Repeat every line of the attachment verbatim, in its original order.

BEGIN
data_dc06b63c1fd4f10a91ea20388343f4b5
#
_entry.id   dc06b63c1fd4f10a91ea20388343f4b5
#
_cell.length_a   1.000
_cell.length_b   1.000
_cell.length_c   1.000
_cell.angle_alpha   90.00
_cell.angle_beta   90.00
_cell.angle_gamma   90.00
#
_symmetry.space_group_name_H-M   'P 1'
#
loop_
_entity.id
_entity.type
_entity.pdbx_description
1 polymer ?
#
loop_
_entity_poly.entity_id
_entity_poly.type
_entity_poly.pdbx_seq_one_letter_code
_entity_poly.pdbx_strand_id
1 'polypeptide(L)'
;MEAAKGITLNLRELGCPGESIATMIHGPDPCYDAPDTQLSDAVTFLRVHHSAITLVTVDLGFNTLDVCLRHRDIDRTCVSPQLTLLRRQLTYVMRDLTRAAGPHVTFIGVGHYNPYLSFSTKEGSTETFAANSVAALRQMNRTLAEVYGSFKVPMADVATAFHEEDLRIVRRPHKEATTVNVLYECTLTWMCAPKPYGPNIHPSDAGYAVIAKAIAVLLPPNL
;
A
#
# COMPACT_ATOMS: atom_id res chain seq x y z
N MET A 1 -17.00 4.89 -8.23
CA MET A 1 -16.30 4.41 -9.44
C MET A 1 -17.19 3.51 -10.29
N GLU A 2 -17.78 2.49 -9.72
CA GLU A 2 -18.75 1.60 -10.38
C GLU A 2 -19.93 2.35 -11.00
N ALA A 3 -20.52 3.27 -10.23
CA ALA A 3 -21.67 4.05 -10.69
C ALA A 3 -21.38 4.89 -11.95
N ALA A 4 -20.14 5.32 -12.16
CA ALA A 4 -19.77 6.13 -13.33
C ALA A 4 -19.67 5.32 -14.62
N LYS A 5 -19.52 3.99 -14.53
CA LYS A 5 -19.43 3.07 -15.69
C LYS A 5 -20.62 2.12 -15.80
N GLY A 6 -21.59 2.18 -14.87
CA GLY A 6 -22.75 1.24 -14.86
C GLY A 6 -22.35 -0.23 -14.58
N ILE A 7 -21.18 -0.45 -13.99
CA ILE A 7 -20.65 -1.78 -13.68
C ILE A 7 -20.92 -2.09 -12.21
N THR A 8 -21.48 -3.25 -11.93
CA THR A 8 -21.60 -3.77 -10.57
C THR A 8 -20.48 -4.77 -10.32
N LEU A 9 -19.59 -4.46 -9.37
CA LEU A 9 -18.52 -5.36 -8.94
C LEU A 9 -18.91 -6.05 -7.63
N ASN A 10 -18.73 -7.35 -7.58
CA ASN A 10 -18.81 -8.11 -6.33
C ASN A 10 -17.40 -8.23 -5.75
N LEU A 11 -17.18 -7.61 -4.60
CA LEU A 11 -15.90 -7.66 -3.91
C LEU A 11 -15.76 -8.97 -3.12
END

data_dc06b63c1fd4f10a91ea20388343f4b5
#
_entry.id   dc06b63c1fd4f10a91ea20388343f4b5
#
_cell.length_a   1.000
_cell.length_b   1.000
_cell.length_c   1.000
_cell.angle_alpha   90.00
_cell.angle_beta   90.00
_cell.angle_gamma   90.00
#
_symmetry.space_group_name_H-M   'P 1'
#
loop_
_entity.id
_entity.type
_entity.pdbx_description
1 polymer ?
#
loop_
_entity_poly.entity_id
_entity_poly.type
_entity_poly.pdbx_seq_one_letter_code
_entity_poly.pdbx_strand_id
1 'polypeptide(L)'
;MEAAKGITLNLRELGCPGESIATMIHGPDPCYDAPDTQLSDAVTFLRVHHSAITLVTVDLGFNTLDVCLRHRDIDRTCVSPQLTLLRRQLTYVMRDLTRAAGPHVTFIGVGHYNPYLSFSTKEGSTETFAANSVAALRQMNRTLAEVYGSFKVPMADVATAFHEEDLRIVRRPHKEATTVNVLYECTLTWMCAPKPYGPNIHPSDAGYAVIAKAIAVLLPPNL
;
A
#
# COMPACT_ATOMS: atom_id res chain seq x y z
N MET A 1 -17.00 4.89 -8.23
CA MET A 1 -16.30 4.41 -9.44
C MET A 1 -17.19 3.51 -10.29
N GLU A 2 -17.78 2.49 -9.72
CA GLU A 2 -18.75 1.60 -10.38
C GLU A 2 -19.93 2.35 -11.00
N ALA A 3 -20.52 3.27 -10.23
CA ALA A 3 -21.67 4.05 -10.69
C ALA A 3 -21.38 4.89 -11.95
N ALA A 4 -20.14 5.32 -12.16
CA ALA A 4 -19.77 6.13 -13.33
C ALA A 4 -19.67 5.32 -14.62
N LYS A 5 -19.52 3.99 -14.53
CA LYS A 5 -19.43 3.07 -15.69
C LYS A 5 -20.62 2.12 -15.80
N GLY A 6 -21.59 2.18 -14.87
CA GLY A 6 -22.75 1.24 -14.86
C GLY A 6 -22.35 -0.23 -14.58
N ILE A 7 -21.18 -0.45 -13.99
CA ILE A 7 -20.65 -1.78 -13.68
C ILE A 7 -20.92 -2.09 -12.21
N THR A 8 -21.48 -3.25 -11.93
CA THR A 8 -21.60 -3.77 -10.57
C THR A 8 -20.48 -4.77 -10.32
N LEU A 9 -19.59 -4.46 -9.37
CA LEU A 9 -18.52 -5.36 -8.94
C LEU A 9 -18.91 -6.05 -7.63
N ASN A 10 -18.73 -7.35 -7.58
CA ASN A 10 -18.81 -8.11 -6.33
C ASN A 10 -17.40 -8.23 -5.75
N LEU A 11 -17.18 -7.61 -4.60
CA LEU A 11 -15.90 -7.66 -3.91
C LEU A 11 -15.76 -8.97 -3.12